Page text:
Laura Micetich, a twenty-seven year-old teacher from Los Angeles, California, grew up knowing she was chubby.
She describes her early family life as close and “health-conscious.” Her family ate dinner together each night, and she had to run just to keep up with her incredibly active little brother. She spent her days being active outside, surrounded by nature in her Jackson, Tennessee family homestead. Even still, she was chubby.
Laura had always had a fondness for good foods, preferring more sophisticated foods to standard kid-friendly fare like chicken fingers and fries. Yet her love of food soon spiraled out of control, and by the time she was a teenager, she was secretly binging on cookies and candy she hoarded in her bedroom.
“I became increasingly aware of my size in middle school,” Laura explained. “I’d grown up participating in many sports: competitive swimming and horseback riding, soccer, basketball, tennis, cheerleading. You name it, I tried it. I loved competition… but I hated cardio.”
Not only was I heavier than many of the girls at school and on my teams, but I was taller, looming over them at almost six feet before the end of middle school. Needless to say, I stuck out like a sore thumb and I knew it.
By the time she was in high school, Laura’s distate for cardio, plus her frequent trips to the refrigerator, caused her to lose her spot on the school soccer team. That was a turning point, and Laura decided to go to a camp geared towards helping people lose weight.
“For the first time in my life, I felt surrounded by peers – heavy kids who struggled with the same issues I did. I spent those months learning about nutrition and health, playing every sport I could get my hands on, and participating in every hike, run, and activity I was offered.
That summer, I also had my first encounter with weightlifting. I learned that my size, while socially unacceptable, also made me incredibly strong. I came back from camp with a newfound love of health and fitness; however, as summer faded, so did my resolve.”
Laura didn’t realize it at the time, but her experience at “fat camp” was the beginning of a lifelong cycle of finding a passion for exercise, only to lose interest and watch the pounds pile back on. In college, she fell victim to the “freshman 15” even more than most students, and soon she found herself morbidly obese and contemplating weight loss surgery as her last resort.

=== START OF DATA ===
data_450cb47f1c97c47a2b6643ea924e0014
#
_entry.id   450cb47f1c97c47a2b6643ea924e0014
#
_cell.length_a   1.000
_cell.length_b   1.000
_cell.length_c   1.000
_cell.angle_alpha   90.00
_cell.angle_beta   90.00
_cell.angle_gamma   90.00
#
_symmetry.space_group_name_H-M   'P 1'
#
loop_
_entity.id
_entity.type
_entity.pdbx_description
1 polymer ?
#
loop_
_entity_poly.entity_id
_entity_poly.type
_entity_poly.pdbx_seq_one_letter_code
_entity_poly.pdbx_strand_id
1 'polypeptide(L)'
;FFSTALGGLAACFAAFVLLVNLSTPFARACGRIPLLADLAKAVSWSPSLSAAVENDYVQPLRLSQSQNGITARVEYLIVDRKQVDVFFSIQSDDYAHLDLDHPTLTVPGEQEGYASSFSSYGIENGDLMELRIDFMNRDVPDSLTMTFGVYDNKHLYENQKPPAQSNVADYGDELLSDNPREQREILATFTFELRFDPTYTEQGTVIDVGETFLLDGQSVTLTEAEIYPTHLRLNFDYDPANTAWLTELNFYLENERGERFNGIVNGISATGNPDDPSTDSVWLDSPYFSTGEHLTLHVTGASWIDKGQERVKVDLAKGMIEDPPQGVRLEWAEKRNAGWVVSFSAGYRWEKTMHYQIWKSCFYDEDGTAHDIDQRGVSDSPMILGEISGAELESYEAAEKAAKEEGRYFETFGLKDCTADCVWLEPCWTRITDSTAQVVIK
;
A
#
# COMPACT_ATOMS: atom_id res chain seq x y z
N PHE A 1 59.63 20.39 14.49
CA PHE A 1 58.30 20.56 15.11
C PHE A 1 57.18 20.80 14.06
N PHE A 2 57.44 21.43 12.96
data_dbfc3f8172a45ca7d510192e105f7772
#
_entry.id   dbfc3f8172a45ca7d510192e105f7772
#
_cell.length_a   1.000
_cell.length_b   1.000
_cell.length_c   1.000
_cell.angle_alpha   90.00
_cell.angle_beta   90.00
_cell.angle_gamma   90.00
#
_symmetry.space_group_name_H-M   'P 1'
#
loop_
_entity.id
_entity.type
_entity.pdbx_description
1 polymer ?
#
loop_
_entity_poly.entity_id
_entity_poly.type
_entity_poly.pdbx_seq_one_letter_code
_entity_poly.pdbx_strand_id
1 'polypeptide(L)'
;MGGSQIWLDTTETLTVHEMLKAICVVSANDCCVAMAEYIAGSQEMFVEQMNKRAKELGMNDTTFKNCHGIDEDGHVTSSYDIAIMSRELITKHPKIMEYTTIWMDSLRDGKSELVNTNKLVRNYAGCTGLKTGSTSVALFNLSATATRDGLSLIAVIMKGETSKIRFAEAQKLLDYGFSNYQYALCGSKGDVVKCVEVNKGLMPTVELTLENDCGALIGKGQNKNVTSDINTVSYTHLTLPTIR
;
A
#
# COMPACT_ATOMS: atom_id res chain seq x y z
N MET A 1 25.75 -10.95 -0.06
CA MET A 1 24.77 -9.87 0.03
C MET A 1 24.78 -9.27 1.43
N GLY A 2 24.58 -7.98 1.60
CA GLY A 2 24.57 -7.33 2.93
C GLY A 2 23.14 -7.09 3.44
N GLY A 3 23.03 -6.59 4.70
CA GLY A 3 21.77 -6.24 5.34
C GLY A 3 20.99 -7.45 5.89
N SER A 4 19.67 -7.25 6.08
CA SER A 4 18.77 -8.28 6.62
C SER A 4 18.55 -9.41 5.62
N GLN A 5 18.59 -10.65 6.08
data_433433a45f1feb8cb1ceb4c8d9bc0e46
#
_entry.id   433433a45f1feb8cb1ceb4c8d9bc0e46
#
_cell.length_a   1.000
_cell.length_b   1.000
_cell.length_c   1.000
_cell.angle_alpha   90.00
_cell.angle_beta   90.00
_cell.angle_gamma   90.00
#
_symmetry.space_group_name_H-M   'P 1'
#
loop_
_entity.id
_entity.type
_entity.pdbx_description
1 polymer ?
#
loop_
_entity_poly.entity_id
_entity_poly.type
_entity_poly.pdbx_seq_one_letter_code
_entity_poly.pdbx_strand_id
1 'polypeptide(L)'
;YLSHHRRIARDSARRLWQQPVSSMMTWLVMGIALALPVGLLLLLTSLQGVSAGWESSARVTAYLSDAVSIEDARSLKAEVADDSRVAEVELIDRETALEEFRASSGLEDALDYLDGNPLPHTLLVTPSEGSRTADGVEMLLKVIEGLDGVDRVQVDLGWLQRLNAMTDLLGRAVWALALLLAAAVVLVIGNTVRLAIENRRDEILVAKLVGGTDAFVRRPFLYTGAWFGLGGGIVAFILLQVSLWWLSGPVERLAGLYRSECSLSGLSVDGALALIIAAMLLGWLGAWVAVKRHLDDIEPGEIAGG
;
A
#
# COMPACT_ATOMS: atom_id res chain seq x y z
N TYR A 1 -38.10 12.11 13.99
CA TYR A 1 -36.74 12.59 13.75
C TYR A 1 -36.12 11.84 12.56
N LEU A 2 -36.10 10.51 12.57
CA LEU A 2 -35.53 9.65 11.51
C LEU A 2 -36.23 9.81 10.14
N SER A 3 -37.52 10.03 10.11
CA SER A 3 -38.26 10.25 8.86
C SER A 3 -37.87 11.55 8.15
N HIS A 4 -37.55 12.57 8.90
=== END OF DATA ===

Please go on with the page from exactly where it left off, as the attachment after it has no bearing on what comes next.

As Laura researched weight loss surgery options, she had an epiphany. Even if she underwent a risky surgery, the process demanded an extreme change in lifestyle that up until then, she’d been unwilling to make. There was no panacea — she was going to have to work for it.
This sudden realization changed Laura’s life. She made a promise to herself to end the cycle of destruction she’d set. She began by simply forcing herself to make healthier choices, one day at a time.
“That April, I gave myself a challenge – thirty days of increased activity and a healthy diet. No binging. No skipping. No cheating. For thirty days. I started at my university gym with a very simple system: lift weights for a specific body part for as long as you’d like and then do about 20 minutes of low intensity cardio. Walk on the treadmill at an incline, use the elliptical, ride the bike.”
Combined with a healthier diet that focused on lean proteins, leafy greens, healthy fats, and plant-based carbohydrates, Laura saw the pounds begin to melt away. She didn’t share her goals with anyone right away, but as she started to get healthier, she began to chronicle her journey on Instagram using the moniker “The Iron Giantess.”
“I loved every moment of it. In that first month, my aches and pains reduced substantially, I was no longer out of breath after climbing a flight of stairs, and I felt better than I had in years. It only took a few weeks to realize I didn’t need to go under the knife. I needed to get under the bar.”
Laura continued to work out, also focusing on a healthy mindset and speaking kindly to herself. Soon, her online following had taken off, and thousands of people were flocking to her page to admire her progress and ask her for tips and advice for their own good health.
One year later, Laura had lost 100 pounds, finished her teaching degree, and had fallen in love with fitness and health.
“That summer, coming full circle from the defeated kid at fat camp, I stopped training to lose weight and started training because I loved it.”
Now, Laura is down 115 pounds and has refocused her life to include being fit and healthy, and teaching others to do the same. She’s also a proponent of projecting a positive body image for young girls, joining a modeling agency in L.A. that’s devoted to breaking the stereotype of skinny girls vs. fat girls.
Laura’s story is proof positive that weight loss starts in the brain! With self-love and hard work, anything is possible.
Please share this inspiring story for others who might need this important reminder.